That was Phil

Learning of the death of Phil Falvo on Jan. 24 brought me back to a New Year’s Eve in the mid-‘80s. It may have been the night 1984 turned into ’85, or ’85 into ’86, but it really doesn’t matter. What matters is how Phil came to the rescue.
It was late in the evening, the time on a New Year’s Eve when you start thinking about seeing the ball drop at Times Square and wondering if you can stay awake. I owned a double-block home in Forty Fort. We lived on one side and my in-laws (mother-in-law, her mom and dad, and my sister-in-law who was in elementary school) lived on the other. It was close 11 p.m. when my mother-in-law called to inform me their heat had gone out.
Yes, I hesitated to bother Phil Falvo, our family’s go-to plumber for as long as I could remember. But what else could I do?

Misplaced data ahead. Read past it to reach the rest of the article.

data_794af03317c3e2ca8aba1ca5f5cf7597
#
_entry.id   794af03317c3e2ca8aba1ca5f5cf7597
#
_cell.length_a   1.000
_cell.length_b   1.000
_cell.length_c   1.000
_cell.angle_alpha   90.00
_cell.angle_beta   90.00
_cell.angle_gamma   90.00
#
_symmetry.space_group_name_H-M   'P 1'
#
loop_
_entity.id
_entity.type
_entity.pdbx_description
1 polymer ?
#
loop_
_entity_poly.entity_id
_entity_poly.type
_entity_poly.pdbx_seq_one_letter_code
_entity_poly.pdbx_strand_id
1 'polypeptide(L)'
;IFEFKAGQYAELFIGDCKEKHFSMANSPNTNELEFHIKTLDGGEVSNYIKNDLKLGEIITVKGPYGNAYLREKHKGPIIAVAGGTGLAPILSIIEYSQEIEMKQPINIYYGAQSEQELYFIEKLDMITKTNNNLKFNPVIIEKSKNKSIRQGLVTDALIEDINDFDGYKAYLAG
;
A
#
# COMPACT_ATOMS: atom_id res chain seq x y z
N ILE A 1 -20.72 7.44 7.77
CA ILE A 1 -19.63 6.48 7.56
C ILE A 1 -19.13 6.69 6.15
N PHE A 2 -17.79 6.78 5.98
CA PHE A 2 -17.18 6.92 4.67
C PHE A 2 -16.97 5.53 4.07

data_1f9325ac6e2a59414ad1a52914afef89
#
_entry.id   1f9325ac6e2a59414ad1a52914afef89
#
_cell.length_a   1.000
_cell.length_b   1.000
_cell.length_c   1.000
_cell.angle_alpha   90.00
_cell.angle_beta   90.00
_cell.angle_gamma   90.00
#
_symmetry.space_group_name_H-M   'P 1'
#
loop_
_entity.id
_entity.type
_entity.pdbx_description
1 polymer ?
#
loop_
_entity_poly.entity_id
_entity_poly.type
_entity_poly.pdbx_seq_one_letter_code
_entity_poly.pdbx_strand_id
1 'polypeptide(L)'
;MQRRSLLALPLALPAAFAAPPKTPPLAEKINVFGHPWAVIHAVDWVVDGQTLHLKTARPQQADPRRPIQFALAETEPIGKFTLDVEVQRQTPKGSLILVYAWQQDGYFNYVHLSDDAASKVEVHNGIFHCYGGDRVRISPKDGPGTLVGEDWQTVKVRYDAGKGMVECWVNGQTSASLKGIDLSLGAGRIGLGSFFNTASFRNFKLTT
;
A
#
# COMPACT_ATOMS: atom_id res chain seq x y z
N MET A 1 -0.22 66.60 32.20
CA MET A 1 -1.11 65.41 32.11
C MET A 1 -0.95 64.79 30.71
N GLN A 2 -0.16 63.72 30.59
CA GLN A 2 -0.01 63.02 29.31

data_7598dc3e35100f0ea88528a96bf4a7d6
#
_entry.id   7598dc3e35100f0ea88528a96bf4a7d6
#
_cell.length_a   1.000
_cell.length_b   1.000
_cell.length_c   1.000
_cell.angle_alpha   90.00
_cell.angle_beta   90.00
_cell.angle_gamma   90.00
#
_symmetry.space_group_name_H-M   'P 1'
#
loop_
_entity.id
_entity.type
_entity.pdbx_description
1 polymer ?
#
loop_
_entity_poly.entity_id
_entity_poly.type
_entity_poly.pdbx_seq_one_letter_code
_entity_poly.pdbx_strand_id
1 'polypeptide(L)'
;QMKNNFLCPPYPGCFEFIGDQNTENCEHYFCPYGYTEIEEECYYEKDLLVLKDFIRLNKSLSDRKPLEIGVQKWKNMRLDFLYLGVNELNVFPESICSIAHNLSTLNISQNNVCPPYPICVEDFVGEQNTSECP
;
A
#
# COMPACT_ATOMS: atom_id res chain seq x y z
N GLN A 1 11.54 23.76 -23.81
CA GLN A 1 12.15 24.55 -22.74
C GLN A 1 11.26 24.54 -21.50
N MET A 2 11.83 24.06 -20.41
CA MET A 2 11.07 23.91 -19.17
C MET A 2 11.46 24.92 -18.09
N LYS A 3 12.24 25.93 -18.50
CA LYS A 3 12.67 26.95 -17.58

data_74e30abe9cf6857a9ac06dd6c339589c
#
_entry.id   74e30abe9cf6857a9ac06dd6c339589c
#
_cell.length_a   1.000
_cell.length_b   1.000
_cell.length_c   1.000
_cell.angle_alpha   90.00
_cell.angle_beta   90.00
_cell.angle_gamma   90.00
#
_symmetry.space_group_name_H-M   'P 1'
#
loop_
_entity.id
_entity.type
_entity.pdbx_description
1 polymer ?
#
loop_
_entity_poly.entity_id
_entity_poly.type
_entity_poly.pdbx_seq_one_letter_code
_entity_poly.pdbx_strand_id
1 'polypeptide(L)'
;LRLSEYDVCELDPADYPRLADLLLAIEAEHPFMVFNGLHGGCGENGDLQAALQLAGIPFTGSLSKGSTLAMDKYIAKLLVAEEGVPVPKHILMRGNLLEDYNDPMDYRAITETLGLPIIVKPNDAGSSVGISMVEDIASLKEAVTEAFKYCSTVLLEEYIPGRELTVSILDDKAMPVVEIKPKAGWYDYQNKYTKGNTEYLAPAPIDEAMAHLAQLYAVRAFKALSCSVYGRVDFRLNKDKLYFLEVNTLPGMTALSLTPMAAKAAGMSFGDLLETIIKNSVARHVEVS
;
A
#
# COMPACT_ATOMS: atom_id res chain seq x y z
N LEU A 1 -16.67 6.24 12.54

“I’ll be right there,” he said. And he was.
Phil fixed the problem in a jiffy, the heat kicked in, their side of the house started to warm up and I thanked Phil and told him I was glad he’d be home in time to kiss his wife at midnight.
But Phil did not leave.
He turned over a bucket in the basement, sat down on it and lit a cigarette.
“Phil,” I said. “It’s almost midnight.”
“I know,” he answered. “But I’m not leaving until I’m sure it’s fixed.”
He sat and chatted like it was the middle of the afternoon. And when at last he was satisfied all was well, he wished me a Happy New Year and went home.
That was Phil.
You learn a lot from a guy like that.
And you never forget him.

Ed Ackerman